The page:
A Ruff Guide To Outdoor Dog Gear

NOTHING PINK, NOTHING DAINTY. When venturing outdoors with your four-legged friend, there are serious gear options to consider. The frugal-minded might wonder why a collar and leash aren’t good enough for a camping or backcountry adventure. Well, imagine no longer carrying your dog’s food, water, treats and other necessities.

Ruff Wear makes some of the best dog packs on the market today. Emerson, my eight-year-old Siberian husky, has been using a Palisades Pack(tm), known as the “ultimate backcountry” pack, since 2004, including a seven-mile hike to Mirror Lake in the Eagle Cap Wilderness. When he sees the pack come out of storage, he knows he’s in for the best vacation ever.

Based in Bend, Oregon, Ruff Wear knows how to make dog gear that endures Northwest wilderness conditions. The newest version of the Palisades Pack(tm) ($95.95) is even easier and more practical to use. With detachable saddlebags, waterproof zippers, reflective trim, load compression, two hydration bladders and a five-point adjustable fit, my dog hardly seems to notice he’s carrying his own gear. Moreover, the underlying Web Master(tm) harness gets double use for skijoring or pulling/running alongside my mountain bike.

For a less rugged trip, Ruff Wear’s Approach Pack(tm) (up to $69.95, depending on size) is a good choice. Although it has fewer features than the Palisades and includes non-detachable saddlebags, it provides the same function – a way for your pet to pack it in and pack it out.

Of course, the pack doesn’t travel empty. In addition to dog food, a lightweight water bowl is an essential item. Two great options are Canine Hardware’s Hydro Bowl(tm) ($5.99-7.99) and Olly Dog’s über-fashionable ones ($14-20). Both companies offer them in three different sizes, and their bowls are actually waterproof enough to hold in the water.

For treats on the trail, it really doesn’t get much better than Zuke’s ($4-16) – all natural and made in the USA. Zuke’s Power Bones(r) ($5.59) are like energy bars for your dog to eat before, during and after vigorous exercise. Emerson and his little “cousin,” Kenai, also recommend the Hip Action(r) with Glucosamine & Chondroitin and the lightweight, high-protein Z-Filets(r), especially the Glazed Chicken. For ultra-light travel, the Jerky Naturals (6 ounces per package) and Mini Naturals (6 or 16 oz. packages) are tasty, based on my huskies’ lip licking, and both come in salmon flavor, among others.

Finding a rugged collar is easy. Olly Dog makes a waterproof Marin Collar ($19-21), while Stunt Puppy has a Dry Collar(tm) ($21), which is odor proof as well as waterproof. It’s made of BioThane(r), described as “virtually indestructible.” Ruff Wear’s DoubleBack(tm) Collar ($19.95) and Leash ($29.95) are exceptionally strong, and I liked the locking carabiner that attaches the leash to the collar’s anodized buckle. The hand loop can be attached to a human backpack’s lumbar strap, although for a real hands-free leash option while hiking or running there are two notable choices that include a waist belt. Stunt Puppy’s Stunt Runner(tm) ($35) is unique with its “Flexible Connector” – basically a bungee to reduce tension for when your dog pulls. Although without the cool bungee-like technology, the Liston brand Dog-On Easy Combo ($30) has a more comfortable nylon webbing waist belt and a longer leash portion.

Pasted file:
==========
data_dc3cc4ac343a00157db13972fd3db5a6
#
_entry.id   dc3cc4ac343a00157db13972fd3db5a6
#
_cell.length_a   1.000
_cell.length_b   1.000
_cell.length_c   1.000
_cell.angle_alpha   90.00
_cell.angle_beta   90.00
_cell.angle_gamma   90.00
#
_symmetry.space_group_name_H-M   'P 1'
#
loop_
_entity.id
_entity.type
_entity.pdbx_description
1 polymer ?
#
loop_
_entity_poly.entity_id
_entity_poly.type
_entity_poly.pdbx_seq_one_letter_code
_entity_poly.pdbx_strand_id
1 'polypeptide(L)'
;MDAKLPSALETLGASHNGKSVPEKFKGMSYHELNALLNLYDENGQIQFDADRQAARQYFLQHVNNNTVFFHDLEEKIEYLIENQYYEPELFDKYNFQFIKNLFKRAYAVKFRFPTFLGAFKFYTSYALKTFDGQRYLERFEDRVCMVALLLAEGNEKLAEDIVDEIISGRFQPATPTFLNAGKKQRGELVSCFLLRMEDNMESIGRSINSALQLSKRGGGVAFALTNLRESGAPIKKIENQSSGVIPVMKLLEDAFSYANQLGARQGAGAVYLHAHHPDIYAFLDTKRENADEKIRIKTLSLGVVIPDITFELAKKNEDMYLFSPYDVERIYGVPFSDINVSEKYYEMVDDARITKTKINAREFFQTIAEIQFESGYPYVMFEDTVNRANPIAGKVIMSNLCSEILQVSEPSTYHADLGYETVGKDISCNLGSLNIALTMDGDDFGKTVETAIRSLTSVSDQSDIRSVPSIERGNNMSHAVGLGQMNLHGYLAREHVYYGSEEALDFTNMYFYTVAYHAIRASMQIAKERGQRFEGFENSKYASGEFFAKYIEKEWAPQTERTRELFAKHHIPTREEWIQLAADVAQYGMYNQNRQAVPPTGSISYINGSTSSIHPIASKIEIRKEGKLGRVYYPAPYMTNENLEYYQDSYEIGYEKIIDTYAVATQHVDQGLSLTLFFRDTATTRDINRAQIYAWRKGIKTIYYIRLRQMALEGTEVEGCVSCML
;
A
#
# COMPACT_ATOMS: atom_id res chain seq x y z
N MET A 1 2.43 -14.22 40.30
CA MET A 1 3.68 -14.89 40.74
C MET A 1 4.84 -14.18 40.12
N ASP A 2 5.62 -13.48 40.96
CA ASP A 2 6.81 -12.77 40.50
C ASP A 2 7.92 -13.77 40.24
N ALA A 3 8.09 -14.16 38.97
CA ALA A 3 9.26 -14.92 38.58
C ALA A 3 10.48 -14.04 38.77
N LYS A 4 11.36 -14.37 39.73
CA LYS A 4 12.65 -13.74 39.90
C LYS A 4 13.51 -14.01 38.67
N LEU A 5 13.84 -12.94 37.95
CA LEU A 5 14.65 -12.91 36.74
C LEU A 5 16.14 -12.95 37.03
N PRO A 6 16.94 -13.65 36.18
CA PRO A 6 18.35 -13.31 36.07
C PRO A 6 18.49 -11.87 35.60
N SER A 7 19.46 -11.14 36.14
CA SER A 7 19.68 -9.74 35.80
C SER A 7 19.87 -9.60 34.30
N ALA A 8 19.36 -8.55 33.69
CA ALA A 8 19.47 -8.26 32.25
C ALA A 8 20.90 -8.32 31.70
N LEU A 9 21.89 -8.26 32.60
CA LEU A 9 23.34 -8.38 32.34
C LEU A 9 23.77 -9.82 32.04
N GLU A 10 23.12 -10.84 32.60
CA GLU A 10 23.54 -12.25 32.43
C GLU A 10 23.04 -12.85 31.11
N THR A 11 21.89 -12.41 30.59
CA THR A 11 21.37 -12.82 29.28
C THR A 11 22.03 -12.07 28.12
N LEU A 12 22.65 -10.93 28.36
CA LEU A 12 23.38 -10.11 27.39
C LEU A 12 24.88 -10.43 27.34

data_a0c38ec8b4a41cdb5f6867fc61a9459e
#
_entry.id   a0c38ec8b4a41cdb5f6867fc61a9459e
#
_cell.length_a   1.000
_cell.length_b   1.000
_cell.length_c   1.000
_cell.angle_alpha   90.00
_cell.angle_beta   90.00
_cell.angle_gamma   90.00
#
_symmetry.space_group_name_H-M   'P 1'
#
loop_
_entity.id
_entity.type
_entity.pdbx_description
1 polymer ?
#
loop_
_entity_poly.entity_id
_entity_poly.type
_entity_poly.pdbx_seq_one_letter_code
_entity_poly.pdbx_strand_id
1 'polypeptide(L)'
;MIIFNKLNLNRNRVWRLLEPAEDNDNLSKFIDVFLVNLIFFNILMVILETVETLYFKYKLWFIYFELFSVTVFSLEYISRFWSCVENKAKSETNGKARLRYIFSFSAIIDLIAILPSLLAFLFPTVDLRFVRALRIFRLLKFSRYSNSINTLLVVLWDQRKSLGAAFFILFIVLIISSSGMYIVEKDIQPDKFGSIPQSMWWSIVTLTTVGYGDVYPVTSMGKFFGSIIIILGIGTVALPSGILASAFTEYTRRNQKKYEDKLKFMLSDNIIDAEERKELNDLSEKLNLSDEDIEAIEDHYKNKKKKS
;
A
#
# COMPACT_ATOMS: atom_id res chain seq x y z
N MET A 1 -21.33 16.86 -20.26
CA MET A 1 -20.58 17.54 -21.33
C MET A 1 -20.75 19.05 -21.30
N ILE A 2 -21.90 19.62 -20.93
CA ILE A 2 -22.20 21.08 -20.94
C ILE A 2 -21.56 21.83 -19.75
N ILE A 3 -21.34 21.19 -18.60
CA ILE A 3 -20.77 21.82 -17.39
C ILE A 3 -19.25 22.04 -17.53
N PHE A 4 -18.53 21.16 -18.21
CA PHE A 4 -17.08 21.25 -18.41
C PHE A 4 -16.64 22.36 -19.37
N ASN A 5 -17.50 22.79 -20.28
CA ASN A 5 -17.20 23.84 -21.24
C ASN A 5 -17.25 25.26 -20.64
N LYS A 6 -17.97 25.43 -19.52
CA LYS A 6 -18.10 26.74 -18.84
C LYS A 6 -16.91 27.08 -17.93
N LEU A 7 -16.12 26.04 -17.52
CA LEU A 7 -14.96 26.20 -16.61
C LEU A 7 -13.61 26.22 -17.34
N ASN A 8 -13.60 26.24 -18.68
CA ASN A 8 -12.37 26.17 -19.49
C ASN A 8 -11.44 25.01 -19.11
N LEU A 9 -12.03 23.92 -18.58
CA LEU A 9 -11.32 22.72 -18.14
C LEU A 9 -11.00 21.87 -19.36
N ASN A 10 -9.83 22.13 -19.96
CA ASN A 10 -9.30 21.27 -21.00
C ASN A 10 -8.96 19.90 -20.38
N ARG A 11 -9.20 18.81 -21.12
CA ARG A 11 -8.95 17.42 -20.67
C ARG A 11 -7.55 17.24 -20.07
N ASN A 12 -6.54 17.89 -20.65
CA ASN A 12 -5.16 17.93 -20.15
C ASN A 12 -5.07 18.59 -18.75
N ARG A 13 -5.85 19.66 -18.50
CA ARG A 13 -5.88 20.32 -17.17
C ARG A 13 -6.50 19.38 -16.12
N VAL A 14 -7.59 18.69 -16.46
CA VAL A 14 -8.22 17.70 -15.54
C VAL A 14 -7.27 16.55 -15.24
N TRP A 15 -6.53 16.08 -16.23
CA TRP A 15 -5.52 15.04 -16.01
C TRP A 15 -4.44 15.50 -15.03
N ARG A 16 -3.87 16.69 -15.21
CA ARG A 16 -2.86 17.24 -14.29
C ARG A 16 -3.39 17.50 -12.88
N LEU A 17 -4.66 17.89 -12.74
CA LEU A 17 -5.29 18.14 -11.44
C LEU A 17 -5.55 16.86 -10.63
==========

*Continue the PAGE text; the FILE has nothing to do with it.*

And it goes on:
While perhaps not as essential, dog booties are occasionally a good idea for protecting your dog’s paws from long-term exposure to ice, heat or sharp rocks. Ruff Wear’s Bark’n Boots(tm) Grip Trex(tm) ($59.95, set of four) with Vibram(r) soles are impressive, even if your dog does some high-step prancing before getting accustomed to them.

For car camping (or even backpacking, if it fits in your dog’s pack – or yours), there are two great travel bed options. Emerson immediately preferred Olly Dog’s Plush Pad ($35.00) over his well-used previous favorite from Costco. This two-color reversible, fleece bed comes in multiple sizes and rolls up nicely for packing and storage. But a few days later, I offered him Canine Hardware’s Travel Bed ($39.99), a 30×39 inch bed reminiscent of the North Face Cat’s Meow. Since the old guy’s already partial to my goose down sleeping bag (bad dog!), this dog-friendly version made him deliriously happy. Although it comes with its own stuff sack, it’s not lightweight enough to take into the backcountry.

As for toys, there are a few that are compact and lightweight enough to be worth the effort, such as Canine Hardware’s Chuckit! Pocket Ball Launcher (only 12.25 inches long; ball included) or their Amphibious Flying Ring.

For those who desire more bling for their dog (and don’t already have a GPS), the Garmin Astro 220/DC 20 GPS Dog Tracking System ($599.95) qualifies. According to the product details at REI.com, every five seconds it relays back your dog’s position and indicates if he or she is “running, sitting, on point, or treeing quarry from sensor information inside DC 20 transmitter.” Hunters and other off-leash recreationists take note: each GPS unit can be used with up to 10 dogs (each wearing a transmitter).

Another indulgent option is the Croozer Dog Trailer ($250). Weighing only 31 pounds, it can hold up to 100 pounds – so, like ten Chihuahuas or one really lazy Labrador Retriever.

Locally, REI and Mountain Gear as well as Urban Canine, a specialty pet boutique in Spokane, carry some of these items. And after spending most of your tax refund to outfit your dog, go splurge what’s left on yourself.

Share this Post

Scroll to Top